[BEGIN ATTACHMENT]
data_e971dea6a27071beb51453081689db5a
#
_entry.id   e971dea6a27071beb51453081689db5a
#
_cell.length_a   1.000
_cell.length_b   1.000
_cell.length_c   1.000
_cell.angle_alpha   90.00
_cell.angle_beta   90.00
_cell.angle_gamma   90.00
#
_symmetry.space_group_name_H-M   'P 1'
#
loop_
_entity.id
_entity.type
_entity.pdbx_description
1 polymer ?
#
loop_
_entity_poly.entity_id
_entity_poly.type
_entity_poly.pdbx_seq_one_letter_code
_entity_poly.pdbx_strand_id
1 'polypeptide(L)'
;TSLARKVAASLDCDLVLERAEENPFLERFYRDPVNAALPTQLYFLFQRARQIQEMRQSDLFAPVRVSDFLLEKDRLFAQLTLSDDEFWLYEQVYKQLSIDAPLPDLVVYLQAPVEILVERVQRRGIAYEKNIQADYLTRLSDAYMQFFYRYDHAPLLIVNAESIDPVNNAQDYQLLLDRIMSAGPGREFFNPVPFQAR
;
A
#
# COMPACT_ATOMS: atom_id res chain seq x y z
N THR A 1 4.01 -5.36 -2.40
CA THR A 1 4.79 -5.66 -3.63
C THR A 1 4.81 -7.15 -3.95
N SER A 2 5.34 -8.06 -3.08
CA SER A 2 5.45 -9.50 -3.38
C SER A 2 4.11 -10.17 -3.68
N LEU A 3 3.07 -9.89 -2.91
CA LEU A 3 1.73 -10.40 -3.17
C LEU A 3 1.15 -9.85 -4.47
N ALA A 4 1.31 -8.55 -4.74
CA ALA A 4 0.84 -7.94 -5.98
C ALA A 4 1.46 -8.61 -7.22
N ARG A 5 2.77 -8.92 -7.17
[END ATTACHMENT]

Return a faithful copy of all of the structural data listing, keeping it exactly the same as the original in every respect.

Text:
data_e971dea6a27071beb51453081689db5a
#
_entry.id   e971dea6a27071beb51453081689db5a
#
_cell.length_a   1.000
_cell.length_b   1.000
_cell.length_c   1.000
_cell.angle_alpha   90.00
_cell.angle_beta   90.00
_cell.angle_gamma   90.00
#
_symmetry.space_group_name_H-M   'P 1'
#
loop_
_entity.id
_entity.type
_entity.pdbx_description
1 polymer ?
#
loop_
_entity_poly.entity_id
_entity_poly.type
_entity_poly.pdbx_seq_one_letter_code
_entity_poly.pdbx_strand_id
1 'polypeptide(L)'
;TSLARKVAASLDCDLVLERAEENPFLERFYRDPVNAALPTQLYFLFQRARQIQEMRQSDLFAPVRVSDFLLEKDRLFAQLTLSDDEFWLYEQVYKQLSIDAPLPDLVVYLQAPVEILVERVQRRGIAYEKNIQADYLTRLSDAYMQFFYRYDHAPLLIVNAESIDPVNNAQDYQLLLDRIMSAGPGREFFNPVPFQAR
;
A
#
# COMPACT_ATOMS: atom_id res chain seq x y z
N THR A 1 4.01 -5.36 -2.40
CA THR A 1 4.79 -5.66 -3.63
C THR A 1 4.81 -7.15 -3.95
N SER A 2 5.34 -8.06 -3.08
CA SER A 2 5.45 -9.50 -3.38
C SER A 2 4.11 -10.17 -3.68
N LEU A 3 3.07 -9.89 -2.91
CA LEU A 3 1.73 -10.40 -3.17
C LEU A 3 1.15 -9.85 -4.47
N ALA A 4 1.31 -8.55 -4.74
CA ALA A 4 0.84 -7.94 -5.98
C ALA A 4 1.46 -8.61 -7.22
N ARG A 5 2.77 -8.92 -7.17